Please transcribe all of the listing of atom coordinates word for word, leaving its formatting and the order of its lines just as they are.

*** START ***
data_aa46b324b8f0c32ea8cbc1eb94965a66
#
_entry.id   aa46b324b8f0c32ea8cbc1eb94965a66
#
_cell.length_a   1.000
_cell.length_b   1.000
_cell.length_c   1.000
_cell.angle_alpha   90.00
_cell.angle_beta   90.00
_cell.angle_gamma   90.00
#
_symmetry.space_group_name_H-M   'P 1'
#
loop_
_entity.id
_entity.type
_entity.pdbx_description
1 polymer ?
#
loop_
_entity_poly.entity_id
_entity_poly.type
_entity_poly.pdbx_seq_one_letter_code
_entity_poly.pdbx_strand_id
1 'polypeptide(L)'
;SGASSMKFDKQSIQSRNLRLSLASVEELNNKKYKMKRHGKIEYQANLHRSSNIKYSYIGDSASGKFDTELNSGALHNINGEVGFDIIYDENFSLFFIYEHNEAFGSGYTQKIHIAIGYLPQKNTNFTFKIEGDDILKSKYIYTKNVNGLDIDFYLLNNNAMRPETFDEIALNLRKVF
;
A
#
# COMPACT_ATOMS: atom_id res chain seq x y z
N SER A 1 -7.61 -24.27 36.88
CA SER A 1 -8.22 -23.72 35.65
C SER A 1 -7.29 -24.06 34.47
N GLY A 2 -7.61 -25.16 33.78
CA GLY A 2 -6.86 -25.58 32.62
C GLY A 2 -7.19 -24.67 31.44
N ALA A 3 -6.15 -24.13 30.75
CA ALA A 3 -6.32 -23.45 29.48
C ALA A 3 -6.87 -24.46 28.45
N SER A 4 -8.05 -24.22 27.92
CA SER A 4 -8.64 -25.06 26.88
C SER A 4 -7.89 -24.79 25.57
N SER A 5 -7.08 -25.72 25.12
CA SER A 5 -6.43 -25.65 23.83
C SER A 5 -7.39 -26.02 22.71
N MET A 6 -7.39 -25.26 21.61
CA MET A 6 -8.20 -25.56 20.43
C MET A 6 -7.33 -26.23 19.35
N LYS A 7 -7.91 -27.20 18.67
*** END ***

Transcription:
data_aa46b324b8f0c32ea8cbc1eb94965a66
#
_entry.id   aa46b324b8f0c32ea8cbc1eb94965a66
#
_cell.length_a   1.000
_cell.length_b   1.000
_cell.length_c   1.000
_cell.angle_alpha   90.00
_cell.angle_beta   90.00
_cell.angle_gamma   90.00
#
_symmetry.space_group_name_H-M   'P 1'
#
loop_
_entity.id
_entity.type
_entity.pdbx_description
1 polymer ?
#
loop_
_entity_poly.entity_id
_entity_poly.type
_entity_poly.pdbx_seq_one_letter_code
_entity_poly.pdbx_strand_id
1 'polypeptide(L)'
;SGASSMKFDKQSIQSRNLRLSLASVEELNNKKYKMKRHGKIEYQANLHRSSNIKYSYIGDSASGKFDTELNSGALHNINGEVGFDIIYDENFSLFFIYEHNEAFGSGYTQKIHIAIGYLPQKNTNFTFKIEGDDILKSKYIYTKNVNGLDIDFYLLNNNAMRPETFDEIALNLRKVF
;
A
#
# COMPACT_ATOMS: atom_id res chain seq x y z
N SER A 1 -7.61 -24.27 36.88
CA SER A 1 -8.22 -23.72 35.65
C SER A 1 -7.29 -24.06 34.47
N GLY A 2 -7.61 -25.16 33.78
CA GLY A 2 -6.86 -25.58 32.62
C GLY A 2 -7.19 -24.67 31.44
N ALA A 3 -6.15 -24.13 30.75
CA ALA A 3 -6.32 -23.45 29.48
C ALA A 3 -6.87 -24.46 28.45
N SER A 4 -8.05 -24.22 27.92
CA SER A 4 -8.64 -25.06 26.88
C SER A 4 -7.89 -24.79 25.57
N SER A 5 -7.08 -25.72 25.12
CA SER A 5 -6.43 -25.65 23.83
C SER A 5 -7.39 -26.02 22.71
N MET A 6 -7.39 -25.26 21.61
CA MET A 6 -8.20 -25.56 20.43
C MET A 6 -7.33 -26.23 19.35
N LYS A 7 -7.91 -27.20 18.67